Several recent National Labor Relations Board (“NLRB” or the “Board”) decisions are likely to give further momentum to ongoing union organizing efforts targeting employers in the technology, media and telecommunications  industry.  Organized labor has already demonstrated that it is interested in actively expanding in this area, both among white collar employees and ancillary workers.
  1. Most significantly, on August 27, the Board discarded the test it had used for determining whether companies are joint employers for the past 30 years and adopted a new standard that will make it far easier for unions and employees to establish that a company is an “employer” and responsible for its contractors, suppliers, vendors and franchisees’ employees. Under the new standard, what matters is whether the purported joint-employer possesses the authority to control the terms and conditions of employment, either directly or indirectly. In other words, the actual or potential ability to exercise control, regardless of whether the company has in fact exercised such authority, is the focus of the Board’s inquiry.  As the Board puts it, “reserved authority to control terms and conditions of employment, even if not exercised, is clearly relevant to the joint-employment inquiry".
  2. Since the Board’s amended rules for votes on unionization, commonly referred to as the “ambush election rules” because employers are often caught by surprise when a petition is filed, the median number of days between the filing of a representation petition and the day on which employees vote has fallen by 40%, to approximately 3 weeks from petition to vote. This means employers have a far shorter time to respond and campaign and is expected to significantly increase the union’s chances of winning the vote.
  3. Finally, in its decision in DPI Secureprint, Inc. the Board expanded a union’s ability to slice and dice an employee population to create ever smaller micro bargaining units in which unions can group supporters.
Taken together, these three developments expand the ability of unions to rapidly organize small bargaining units and to organize temps, leased employees and employees of tech, media and telecommunications suppliers and support, such as distribution, cleaning and janitorial, catering, and transportation and to saddle the company contracting for such services with  bargaining obligations by claiming it to be a joint employer with the actual employer. These developments present special challenges for companies that use staffing agencies or subcontractors to provide ancillary services. Unions have greater flexibility in setting the scope of a bargaining unit while employers have less time to respond to a petition and prepare for a vote on union representation. Employers should audit their relationships with service providers to determine the risk of joint employer treatment and develop strategies to immediately respond to union organizing campaigns.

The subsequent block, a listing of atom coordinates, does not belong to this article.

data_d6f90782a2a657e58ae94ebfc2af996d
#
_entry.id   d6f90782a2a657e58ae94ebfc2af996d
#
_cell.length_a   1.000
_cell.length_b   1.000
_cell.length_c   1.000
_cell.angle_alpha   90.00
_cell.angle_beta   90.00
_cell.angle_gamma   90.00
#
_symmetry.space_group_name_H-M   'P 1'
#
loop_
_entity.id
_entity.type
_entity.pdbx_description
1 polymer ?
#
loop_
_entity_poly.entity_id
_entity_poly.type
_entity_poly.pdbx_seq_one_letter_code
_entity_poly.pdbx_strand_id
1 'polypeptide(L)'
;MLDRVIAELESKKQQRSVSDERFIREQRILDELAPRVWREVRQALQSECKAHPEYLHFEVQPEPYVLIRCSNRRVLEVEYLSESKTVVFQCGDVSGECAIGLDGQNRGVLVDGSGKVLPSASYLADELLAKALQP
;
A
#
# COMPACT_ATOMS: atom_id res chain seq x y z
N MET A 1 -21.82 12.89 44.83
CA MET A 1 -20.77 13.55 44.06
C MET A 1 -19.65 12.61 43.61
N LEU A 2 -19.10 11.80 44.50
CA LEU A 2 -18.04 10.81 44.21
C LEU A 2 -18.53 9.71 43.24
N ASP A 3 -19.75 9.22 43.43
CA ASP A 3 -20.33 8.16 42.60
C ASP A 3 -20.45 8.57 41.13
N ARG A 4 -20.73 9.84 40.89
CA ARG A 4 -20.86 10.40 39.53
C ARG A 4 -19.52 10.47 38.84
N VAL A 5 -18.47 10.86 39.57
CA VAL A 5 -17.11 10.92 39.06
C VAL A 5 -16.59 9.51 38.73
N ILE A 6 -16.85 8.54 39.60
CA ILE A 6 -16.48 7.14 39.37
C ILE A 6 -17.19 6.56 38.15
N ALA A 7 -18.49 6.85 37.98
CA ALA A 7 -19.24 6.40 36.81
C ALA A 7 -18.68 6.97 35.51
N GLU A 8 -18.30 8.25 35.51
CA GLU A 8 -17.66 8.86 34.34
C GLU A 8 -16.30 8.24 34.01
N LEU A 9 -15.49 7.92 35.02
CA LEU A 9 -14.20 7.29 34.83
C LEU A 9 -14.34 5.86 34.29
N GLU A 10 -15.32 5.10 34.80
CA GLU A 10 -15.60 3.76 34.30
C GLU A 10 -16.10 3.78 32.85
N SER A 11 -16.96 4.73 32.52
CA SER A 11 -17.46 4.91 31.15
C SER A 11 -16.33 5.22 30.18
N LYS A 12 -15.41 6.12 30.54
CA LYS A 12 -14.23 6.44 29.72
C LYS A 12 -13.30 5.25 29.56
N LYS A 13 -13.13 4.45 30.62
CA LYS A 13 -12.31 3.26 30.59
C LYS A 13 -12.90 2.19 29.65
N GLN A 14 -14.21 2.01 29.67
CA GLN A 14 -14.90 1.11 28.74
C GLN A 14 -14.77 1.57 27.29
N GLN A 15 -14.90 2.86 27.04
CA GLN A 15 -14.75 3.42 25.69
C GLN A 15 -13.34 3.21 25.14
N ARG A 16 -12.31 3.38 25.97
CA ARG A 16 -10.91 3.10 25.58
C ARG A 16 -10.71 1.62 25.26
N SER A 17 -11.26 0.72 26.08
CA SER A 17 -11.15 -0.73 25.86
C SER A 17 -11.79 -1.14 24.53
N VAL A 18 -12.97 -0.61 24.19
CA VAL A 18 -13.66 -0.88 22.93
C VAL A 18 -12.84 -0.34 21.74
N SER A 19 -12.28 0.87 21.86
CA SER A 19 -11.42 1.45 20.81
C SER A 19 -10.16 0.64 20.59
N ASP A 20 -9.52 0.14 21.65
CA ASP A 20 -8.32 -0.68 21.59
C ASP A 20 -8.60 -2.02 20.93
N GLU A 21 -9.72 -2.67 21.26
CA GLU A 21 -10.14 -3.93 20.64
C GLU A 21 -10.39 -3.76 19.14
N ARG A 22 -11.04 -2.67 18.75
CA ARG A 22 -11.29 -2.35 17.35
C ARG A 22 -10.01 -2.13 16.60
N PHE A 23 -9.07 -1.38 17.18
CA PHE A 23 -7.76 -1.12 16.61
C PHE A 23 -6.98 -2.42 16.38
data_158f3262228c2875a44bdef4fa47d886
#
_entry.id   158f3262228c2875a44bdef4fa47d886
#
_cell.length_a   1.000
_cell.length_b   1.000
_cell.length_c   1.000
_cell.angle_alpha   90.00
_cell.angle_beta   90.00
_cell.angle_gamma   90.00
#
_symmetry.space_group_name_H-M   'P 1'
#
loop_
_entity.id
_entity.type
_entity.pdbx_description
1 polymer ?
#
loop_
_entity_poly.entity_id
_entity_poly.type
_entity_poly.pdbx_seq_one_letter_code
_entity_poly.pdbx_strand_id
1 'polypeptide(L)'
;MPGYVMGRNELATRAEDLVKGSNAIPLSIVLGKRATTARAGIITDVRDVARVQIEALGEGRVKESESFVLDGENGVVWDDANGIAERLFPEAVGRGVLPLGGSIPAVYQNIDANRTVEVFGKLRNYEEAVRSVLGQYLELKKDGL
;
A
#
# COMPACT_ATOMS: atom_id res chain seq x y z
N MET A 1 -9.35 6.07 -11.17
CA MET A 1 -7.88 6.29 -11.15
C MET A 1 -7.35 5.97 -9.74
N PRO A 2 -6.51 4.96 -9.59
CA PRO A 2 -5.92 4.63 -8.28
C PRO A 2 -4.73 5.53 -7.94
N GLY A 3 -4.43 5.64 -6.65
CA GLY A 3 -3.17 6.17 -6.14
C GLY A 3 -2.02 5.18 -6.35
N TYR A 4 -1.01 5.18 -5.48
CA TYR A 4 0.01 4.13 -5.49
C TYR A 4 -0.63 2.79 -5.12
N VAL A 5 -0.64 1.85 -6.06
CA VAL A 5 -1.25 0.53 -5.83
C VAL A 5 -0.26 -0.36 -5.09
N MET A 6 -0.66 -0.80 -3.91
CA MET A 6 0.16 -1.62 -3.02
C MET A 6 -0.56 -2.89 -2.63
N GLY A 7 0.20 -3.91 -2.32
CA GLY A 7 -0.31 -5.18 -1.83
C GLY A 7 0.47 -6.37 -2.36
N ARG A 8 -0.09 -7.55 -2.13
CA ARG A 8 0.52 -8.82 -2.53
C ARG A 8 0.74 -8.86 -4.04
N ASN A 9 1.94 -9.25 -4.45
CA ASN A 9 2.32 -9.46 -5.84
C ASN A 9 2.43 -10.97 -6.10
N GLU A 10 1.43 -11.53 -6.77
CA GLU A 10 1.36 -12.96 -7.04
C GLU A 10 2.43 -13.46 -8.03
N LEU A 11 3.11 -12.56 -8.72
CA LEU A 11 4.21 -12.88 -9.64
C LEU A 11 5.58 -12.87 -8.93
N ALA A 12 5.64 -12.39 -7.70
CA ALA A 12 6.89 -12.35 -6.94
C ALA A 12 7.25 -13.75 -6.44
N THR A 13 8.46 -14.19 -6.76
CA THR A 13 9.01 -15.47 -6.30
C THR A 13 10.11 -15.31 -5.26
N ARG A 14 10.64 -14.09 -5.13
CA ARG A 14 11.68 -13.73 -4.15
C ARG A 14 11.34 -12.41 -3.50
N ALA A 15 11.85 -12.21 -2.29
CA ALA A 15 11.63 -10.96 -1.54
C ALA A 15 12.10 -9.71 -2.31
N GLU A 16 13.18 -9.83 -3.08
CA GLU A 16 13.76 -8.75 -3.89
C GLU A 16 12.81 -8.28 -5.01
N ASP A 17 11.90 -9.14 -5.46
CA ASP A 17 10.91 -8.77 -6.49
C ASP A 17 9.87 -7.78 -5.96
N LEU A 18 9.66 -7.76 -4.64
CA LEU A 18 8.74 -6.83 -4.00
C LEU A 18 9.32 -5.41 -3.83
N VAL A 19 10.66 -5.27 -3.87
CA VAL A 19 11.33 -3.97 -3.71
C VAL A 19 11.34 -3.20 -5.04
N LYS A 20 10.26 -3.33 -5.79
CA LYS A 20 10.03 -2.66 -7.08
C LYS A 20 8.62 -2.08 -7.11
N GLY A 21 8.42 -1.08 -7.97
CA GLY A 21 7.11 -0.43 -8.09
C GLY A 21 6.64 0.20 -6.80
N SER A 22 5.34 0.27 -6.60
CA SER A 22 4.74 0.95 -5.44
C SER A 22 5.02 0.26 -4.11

Back to Workforce Bulletin Blog

Search This Blog

Blog Editors


Related Services



Jump to Page


Sign up to receive an email notification when new Workforce Bulletin posts are published:

Privacy Preference Center

When you visit any website, it may store or retrieve information on your browser, mostly in the form of cookies. This information might be about you, your preferences or your device and is mostly used to make the site work as you expect it to. The information does not usually directly identify you, but it can give you a more personalized web experience. Because we respect your right to privacy, you can choose not to allow some types of cookies. Click on the different category headings to find out more and change our default settings. However, blocking some types of cookies may impact your experience of the site and the services we are able to offer.

Strictly Necessary Cookies

These cookies are necessary for the website to function and cannot be switched off in our systems. They are usually only set in response to actions made by you which amount to a request for services, such as setting your privacy preferences, logging in or filling in forms. You can set your browser to block or alert you about these cookies, but some parts of the site will not then work. These cookies do not store any personally identifiable information.

Performance Cookies

These cookies allow us to count visits and traffic sources so we can measure and improve the performance of our site. They help us to know which pages are the most and least popular and see how visitors move around the site. All information these cookies collect is aggregated and therefore anonymous. If you do not allow these cookies we will not know when you have visited our site, and will not be able to monitor its performance.